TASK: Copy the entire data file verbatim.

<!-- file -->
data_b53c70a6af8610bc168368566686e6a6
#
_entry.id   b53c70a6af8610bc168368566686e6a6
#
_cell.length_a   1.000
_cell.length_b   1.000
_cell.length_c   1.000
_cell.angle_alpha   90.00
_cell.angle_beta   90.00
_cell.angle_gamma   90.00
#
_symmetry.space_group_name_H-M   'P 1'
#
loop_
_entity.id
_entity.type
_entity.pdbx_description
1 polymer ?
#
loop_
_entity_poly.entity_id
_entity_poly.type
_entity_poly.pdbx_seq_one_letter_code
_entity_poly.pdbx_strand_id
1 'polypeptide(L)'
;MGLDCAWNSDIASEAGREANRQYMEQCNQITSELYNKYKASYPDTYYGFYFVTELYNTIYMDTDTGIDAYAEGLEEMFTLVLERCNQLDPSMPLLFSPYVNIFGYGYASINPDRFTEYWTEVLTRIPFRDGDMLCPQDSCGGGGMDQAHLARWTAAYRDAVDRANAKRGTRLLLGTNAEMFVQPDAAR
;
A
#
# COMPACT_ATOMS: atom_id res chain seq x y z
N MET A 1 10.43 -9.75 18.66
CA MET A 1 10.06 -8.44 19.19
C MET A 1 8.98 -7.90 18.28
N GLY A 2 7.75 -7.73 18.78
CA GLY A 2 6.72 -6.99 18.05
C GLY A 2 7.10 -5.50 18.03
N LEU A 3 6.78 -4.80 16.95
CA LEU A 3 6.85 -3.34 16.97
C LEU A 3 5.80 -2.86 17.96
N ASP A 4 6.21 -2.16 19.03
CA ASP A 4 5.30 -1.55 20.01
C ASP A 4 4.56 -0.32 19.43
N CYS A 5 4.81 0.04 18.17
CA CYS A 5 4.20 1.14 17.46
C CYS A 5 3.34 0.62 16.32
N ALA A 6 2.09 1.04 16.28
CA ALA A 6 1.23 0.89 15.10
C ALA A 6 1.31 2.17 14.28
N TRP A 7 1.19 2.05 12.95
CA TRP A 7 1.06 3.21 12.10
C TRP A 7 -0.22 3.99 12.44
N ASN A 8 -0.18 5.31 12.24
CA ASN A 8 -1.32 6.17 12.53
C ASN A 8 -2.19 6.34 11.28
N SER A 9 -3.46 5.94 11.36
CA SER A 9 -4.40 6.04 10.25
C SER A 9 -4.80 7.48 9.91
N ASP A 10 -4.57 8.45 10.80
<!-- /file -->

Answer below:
data_b53c70a6af8610bc168368566686e6a6
#
_entry.id   b53c70a6af8610bc168368566686e6a6
#
_cell.length_a   1.000
_cell.length_b   1.000
_cell.length_c   1.000
_cell.angle_alpha   90.00
_cell.angle_beta   90.00
_cell.angle_gamma   90.00
#
_symmetry.space_group_name_H-M   'P 1'
#
loop_
_entity.id
_entity.type
_entity.pdbx_description
1 polymer ?
#
loop_
_entity_poly.entity_id
_entity_poly.type
_entity_poly.pdbx_seq_one_letter_code
_entity_poly.pdbx_strand_id
1 'polypeptide(L)'
;MGLDCAWNSDIASEAGREANRQYMEQCNQITSELYNKYKASYPDTYYGFYFVTELYNTIYMDTDTGIDAYAEGLEEMFTLVLERCNQLDPSMPLLFSPYVNIFGYGYASINPDRFTEYWTEVLTRIPFRDGDMLCPQDSCGGGGMDQAHLARWTAAYRDAVDRANAKRGTRLLLGTNAEMFVQPDAAR
;
A
#
# COMPACT_ATOMS: atom_id res chain seq x y z
N MET A 1 10.43 -9.75 18.66
CA MET A 1 10.06 -8.44 19.19
C MET A 1 8.98 -7.90 18.28
N GLY A 2 7.75 -7.73 18.78
CA GLY A 2 6.72 -6.99 18.05
C GLY A 2 7.10 -5.50 18.03
N LEU A 3 6.78 -4.80 16.95
CA LEU A 3 6.85 -3.34 16.97
C LEU A 3 5.80 -2.86 17.96
N ASP A 4 6.21 -2.16 19.03
CA ASP A 4 5.30 -1.55 20.01
C ASP A 4 4.56 -0.32 19.43
N CYS A 5 4.81 0.04 18.17
CA CYS A 5 4.20 1.14 17.46
C CYS A 5 3.34 0.62 16.32
N ALA A 6 2.09 1.04 16.28
CA ALA A 6 1.23 0.89 15.10
C ALA A 6 1.31 2.17 14.28
N TRP A 7 1.19 2.05 12.95
CA TRP A 7 1.06 3.21 12.10
C TRP A 7 -0.22 3.99 12.44
N ASN A 8 -0.18 5.31 12.24
CA ASN A 8 -1.32 6.17 12.53
C ASN A 8 -2.19 6.34 11.28
N SER A 9 -3.46 5.94 11.36
CA SER A 9 -4.40 6.04 10.25
C SER A 9 -4.80 7.48 9.91
N ASP A 10 -4.57 8.45 10.80